Bernita’s got a blog post about the tortured hero. (and also about the ‘Big Secret’ often used in the heroine’s past, which often, as Bernita so succintly puts it, turns out to be bathos.
(Love that word, lol.)
December chimed in saying she loved the tortured hero, and I have to admit, that to a certain extent, so do I. (Heathcliff, anyone?) However, there are tortures and tortures, and Bernita is right when she says she’d like to see more heros with a problem past who turned out to be perfectly normal. Hallelujah! I have been thinking the same thing.

I was thinking that because my daughter is in seventh grade. (12) Age of rampant hormones and trying to learn all about algebra and human relations at once. Suddenly words like prostitute are heard at the dinner table, as questions come from left field. What is the difference between a prostute and a whore and a bitch? my daughter wanted to know today at lunch. Turns out several boys in her class have started calling all the girls whores. My first reaction is anger – who called my daughter a whore? I will knock his new teeth out. Then I realize the kid is 12, like my daughter, and probably is having the same sort of identity crisis and vocabulary crisis to go along with it. And all these kids come home with tragic looks on their faces. “Mom, so and so did (said) this to me!” And it’s a Drama each evening, and each day they start anew. High drama in the junior high. I admire the teachers who have to navigate the teens through this difficult period.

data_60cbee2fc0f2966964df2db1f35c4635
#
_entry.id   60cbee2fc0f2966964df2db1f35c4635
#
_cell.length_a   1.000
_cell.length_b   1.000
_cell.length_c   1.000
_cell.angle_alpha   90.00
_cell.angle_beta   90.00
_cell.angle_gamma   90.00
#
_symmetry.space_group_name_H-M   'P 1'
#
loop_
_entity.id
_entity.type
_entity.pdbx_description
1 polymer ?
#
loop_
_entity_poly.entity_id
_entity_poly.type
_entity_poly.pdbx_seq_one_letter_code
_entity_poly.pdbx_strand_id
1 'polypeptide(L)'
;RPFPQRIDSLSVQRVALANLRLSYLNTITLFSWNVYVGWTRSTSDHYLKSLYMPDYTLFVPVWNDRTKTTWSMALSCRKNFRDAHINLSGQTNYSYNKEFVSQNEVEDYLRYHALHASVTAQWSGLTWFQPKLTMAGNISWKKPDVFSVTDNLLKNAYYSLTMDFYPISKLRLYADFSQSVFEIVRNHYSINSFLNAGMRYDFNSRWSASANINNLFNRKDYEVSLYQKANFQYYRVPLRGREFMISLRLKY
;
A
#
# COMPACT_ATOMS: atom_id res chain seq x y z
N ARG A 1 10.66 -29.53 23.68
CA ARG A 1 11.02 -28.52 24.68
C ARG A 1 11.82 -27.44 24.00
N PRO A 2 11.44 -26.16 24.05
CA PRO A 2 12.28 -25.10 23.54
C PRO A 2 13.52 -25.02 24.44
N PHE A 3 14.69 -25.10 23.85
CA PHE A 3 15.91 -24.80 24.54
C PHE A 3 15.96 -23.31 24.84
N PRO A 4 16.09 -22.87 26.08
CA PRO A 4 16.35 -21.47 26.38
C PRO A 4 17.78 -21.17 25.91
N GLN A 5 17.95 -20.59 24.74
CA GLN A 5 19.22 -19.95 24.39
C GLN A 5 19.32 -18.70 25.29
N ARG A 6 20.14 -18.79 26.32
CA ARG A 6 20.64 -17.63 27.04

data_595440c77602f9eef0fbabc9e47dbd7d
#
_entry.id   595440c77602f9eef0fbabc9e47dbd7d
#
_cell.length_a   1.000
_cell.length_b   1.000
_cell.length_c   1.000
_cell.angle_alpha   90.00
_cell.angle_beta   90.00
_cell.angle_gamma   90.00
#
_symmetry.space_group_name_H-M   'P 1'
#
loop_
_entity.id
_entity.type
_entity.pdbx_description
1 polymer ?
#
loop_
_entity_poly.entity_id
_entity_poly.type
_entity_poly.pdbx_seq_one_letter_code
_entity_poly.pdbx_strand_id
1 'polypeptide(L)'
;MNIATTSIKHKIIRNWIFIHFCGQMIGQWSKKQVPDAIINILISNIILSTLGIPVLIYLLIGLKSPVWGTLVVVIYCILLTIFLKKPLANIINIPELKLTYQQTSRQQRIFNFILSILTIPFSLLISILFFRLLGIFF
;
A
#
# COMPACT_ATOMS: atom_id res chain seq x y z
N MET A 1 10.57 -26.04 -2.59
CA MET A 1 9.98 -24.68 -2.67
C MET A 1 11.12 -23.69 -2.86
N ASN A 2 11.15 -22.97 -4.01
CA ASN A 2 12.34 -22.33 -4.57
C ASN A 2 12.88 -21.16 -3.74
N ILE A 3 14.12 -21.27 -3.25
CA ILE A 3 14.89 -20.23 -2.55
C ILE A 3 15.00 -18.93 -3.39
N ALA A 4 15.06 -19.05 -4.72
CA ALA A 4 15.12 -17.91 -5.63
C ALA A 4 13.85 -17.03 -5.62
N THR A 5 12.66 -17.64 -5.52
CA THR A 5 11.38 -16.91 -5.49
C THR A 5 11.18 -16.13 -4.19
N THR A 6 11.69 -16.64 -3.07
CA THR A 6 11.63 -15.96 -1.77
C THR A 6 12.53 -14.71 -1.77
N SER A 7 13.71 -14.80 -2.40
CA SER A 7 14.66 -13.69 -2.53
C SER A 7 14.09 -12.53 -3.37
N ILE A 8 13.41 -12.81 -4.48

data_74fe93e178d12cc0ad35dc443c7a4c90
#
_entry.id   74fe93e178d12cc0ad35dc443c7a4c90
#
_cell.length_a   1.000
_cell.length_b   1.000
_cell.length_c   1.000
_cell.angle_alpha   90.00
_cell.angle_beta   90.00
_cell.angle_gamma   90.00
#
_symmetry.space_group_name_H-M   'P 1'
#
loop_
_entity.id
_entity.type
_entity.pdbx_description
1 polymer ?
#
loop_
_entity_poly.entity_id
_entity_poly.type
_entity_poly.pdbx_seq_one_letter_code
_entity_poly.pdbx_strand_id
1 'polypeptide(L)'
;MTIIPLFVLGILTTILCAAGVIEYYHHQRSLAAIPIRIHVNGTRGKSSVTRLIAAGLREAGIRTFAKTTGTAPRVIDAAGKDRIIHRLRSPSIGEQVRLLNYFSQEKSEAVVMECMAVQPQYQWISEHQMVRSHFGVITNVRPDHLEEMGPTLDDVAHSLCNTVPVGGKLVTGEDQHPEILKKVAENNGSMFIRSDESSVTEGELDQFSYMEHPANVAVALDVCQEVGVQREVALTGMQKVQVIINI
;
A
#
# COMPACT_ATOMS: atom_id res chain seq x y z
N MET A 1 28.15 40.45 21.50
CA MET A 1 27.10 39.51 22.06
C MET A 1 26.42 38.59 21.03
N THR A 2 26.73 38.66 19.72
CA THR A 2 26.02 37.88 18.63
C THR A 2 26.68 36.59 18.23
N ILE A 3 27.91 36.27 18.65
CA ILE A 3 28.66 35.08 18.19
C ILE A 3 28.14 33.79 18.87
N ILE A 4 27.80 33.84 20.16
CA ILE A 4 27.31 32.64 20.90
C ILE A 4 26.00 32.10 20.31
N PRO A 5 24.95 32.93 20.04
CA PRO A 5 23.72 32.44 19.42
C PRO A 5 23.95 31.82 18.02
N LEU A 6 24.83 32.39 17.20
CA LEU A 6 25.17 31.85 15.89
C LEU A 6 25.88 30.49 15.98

And the drama often reminds me of the tortured heros and neurotic heroines I sometimes come across in books. The hero who can’t stop insulting women. The heroine for whom every set back means a torrent of tears. I think it’s because romance heros and heroines tend to be young.
Sometimes, as with my daughter, I wish they would grow up though.